Across the globe, it’s a widespread practice for parents to use affectionate terms when addressing their children. In fact, nicknames are frequently employed more often than the actual names within certain families! Italy is, of course, no different to any other country in the world, boasting numerous amusing and elaborate “nomignoli” or “soprannomi” for children.
Italian nicknames for children
The practice of bestowing nicknames in Italy has its roots in ancient times. Throughout history, these nicknames weren’t limited to just children; they were also exchanged among friends and family as a way to convey closeness, affection, and sometimes playful teasing. As time has passed, these names have undergone changes, with some gaining popularity while others have diminished. However, at their core, they continue to symbolise profound affection and the strong ties within families.
But this naturally leads to the question: what are the most common nicknames for children in Italy? Let’s uncover them together.
The word patatina actually means “little potato,” and it’s primarily used to describe baby girls who are slightly chubby, have remarkably soft cheeks, or possess a button-like nose. However, there isn’t always a specific reason for this choice. In fact, in many instances, it’s merely a nickname that resonates positively with one of the parents.
This is another example of a food-related nickname frequently used for children in Italy. The primary significance is “meatball,” and it’s perceived as endearing. Often, there isn’t a specific rationale for selecting this nickname. However, it’s particularly popular when referring to newborns or infants due to their petite size, which evokes the idea of something tender and round.
This is a highly amusing nickname for children that parents use when the child is constantly energetic and tirelessly active. The term translates to “spinning top,” aiming to capture the continuous and unceasing motion of this toy when it’s in action. You might hear parents saying, “The spinning top isn’t running out of energy today.“
Principessina / principino
In the eyes of their parents, every child is seen as a “little princess” (principessina) or a “little prince” (principino). These two nicknames are quite prevalent, and they’re also used by relatives or friends of the parents when the children are dressed up for a special event. At times, the term is employed when the children are somewhat spoiled, and in certain cases, it can even convey an air of being pampered and cherished.
“Little fish“: This nickname is extensively employed throughout the entire peninsula. In certain instances, the term can shift from being an affectionate term to an augmentative form by altering its suffix from -ino/a to -one/a. In this modified instance, pesciolone/a, which translates to “big fish,” represents its direct opposite. However, it’s uttered with a gentle tone, conveying warmth and affection.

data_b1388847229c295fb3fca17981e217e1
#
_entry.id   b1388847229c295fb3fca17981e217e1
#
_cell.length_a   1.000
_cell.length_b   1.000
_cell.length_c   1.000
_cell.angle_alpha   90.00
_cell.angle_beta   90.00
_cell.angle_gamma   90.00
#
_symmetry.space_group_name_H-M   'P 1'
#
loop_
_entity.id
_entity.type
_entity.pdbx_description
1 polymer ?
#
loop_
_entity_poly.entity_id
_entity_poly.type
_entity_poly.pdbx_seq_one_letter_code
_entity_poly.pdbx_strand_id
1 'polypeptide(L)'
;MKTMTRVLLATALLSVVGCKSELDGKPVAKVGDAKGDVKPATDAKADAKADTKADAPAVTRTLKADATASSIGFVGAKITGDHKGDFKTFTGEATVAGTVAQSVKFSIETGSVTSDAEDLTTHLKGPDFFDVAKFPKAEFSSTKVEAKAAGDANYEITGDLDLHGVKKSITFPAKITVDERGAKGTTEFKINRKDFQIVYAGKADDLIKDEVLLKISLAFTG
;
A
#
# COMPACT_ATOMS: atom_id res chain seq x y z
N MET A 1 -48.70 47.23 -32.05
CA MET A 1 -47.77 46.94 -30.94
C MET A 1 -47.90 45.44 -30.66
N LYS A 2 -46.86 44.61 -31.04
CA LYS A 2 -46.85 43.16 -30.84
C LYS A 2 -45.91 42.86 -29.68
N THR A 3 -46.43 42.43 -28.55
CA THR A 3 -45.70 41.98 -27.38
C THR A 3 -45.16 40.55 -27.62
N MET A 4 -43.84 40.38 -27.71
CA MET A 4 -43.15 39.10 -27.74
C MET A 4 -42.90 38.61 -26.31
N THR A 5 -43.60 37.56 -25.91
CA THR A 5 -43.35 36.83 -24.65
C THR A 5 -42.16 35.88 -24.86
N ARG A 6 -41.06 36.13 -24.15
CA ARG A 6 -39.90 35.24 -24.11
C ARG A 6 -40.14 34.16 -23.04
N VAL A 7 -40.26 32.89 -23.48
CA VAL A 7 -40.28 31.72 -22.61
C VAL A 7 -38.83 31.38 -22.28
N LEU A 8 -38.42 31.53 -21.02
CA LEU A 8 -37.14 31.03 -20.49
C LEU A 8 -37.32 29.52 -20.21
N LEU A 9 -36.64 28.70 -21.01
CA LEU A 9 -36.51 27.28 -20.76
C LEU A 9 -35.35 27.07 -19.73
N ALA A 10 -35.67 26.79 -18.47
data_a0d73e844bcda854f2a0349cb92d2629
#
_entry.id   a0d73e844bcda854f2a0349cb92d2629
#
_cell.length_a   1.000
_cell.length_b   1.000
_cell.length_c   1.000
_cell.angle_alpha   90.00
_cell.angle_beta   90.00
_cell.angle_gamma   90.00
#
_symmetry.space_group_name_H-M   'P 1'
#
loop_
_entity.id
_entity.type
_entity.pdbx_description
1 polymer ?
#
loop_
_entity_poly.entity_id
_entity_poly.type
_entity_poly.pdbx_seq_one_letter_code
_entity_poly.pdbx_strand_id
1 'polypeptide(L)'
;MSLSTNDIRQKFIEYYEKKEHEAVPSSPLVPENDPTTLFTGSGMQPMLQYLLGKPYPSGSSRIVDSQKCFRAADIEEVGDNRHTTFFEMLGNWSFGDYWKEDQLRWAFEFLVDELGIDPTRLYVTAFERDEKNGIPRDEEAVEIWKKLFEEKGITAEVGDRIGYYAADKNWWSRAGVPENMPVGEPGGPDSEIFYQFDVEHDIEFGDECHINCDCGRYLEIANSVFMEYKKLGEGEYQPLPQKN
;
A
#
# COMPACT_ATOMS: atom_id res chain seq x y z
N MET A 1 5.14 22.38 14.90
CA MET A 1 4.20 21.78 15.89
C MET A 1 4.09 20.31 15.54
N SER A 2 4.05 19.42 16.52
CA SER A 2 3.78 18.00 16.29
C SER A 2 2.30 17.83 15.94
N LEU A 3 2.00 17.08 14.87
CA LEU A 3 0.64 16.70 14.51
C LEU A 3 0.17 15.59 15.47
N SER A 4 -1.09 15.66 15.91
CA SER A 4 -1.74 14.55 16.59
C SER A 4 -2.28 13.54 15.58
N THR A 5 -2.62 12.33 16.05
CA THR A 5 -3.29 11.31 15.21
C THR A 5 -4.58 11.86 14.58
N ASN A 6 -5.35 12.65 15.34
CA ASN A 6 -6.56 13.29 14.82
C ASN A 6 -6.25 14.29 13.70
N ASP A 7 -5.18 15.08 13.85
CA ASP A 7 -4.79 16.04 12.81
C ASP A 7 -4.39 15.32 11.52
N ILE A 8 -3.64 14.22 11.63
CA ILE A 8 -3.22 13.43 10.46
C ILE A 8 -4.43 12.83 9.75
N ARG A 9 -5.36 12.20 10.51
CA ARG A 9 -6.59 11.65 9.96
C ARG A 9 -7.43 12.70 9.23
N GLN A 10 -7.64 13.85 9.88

Amore is probably one of the most frequently used nicknames in Italy. In English, it translates to “love,” and it’s closely associated with the deep emotions between a mother/father and their children. It’s almost always used with the possessive adjective “mio” (my), without which it becomes more connected to lovers who use the term amore to address each other.
This term directly translates to “treasure.” However, its true intention is to convey affection or love towards someone. In English, the more common equivalent would be “sweetheart.” When an Italian mother says, Sei il mio tesoro, it would be akin to saying “You’re my sweetheart.” Parents also use it to express the importance of their child to them, as in un vero tesoro (“a genuine treasure”).
Cucciolo, which translates to “puppy” or “cub” in English, is a nickname that many parents turn to when describing the delicacy and smallness of their children, especially during their early years of life. This is among the most endearing nicknames used, and often, when addressed by it, children blush out of shyness. You can also expect to hear the diminutive cucciolino/a and augmentative cucciolone/a.
“Little monkey,” frequently applied to baby girls, is used for those who enjoy climbing onto chairs, sofas, and tables. At times, when their climbing habits become so extreme that it exasperates their parents, they might also be referred to as babbuini (baboons). In this scenario, it takes on a slightly negative connotation, but still maintains an underlying tender tone.
If someone calls you an “earthquake,” it means you’re putting your best effort into turning the house upside-down. In Italy, parents use this term for kids who are full of energy and tend to break something wherever they go. Most of the time, people use it in specific moments when something happens, especially when a kid breaks something important that one of the parents loved dearly.
In contrast to the previous “earthquake,” there are children who are quiet and calm like little angels. In Italy, they say, hanno l’aureola, meaning that they have a halo. This word is used only in the masculine form since the feminine form doesn’t truly exist for it in Italian, although there are instances when it might be used.
The Italian language features a vast range of nicknames that have endured over time. These affectionate terms, often passed through generations, go beyond playfulness; they reflect Italy’s strong family values and culture of warmth, while reminding us that language carries love, history, and connection at its heart.
Did your parents or grandparents call you by any of these nicknames? Let us know in the comment section below.
Fabio Guarino is a Linguist and Language Specialist who operates as a Freelance Content Writer and SEO Marketer. He considers himself fortunate to be able to blend his passion for his native language, Italian, along with English and Spanish, with his career.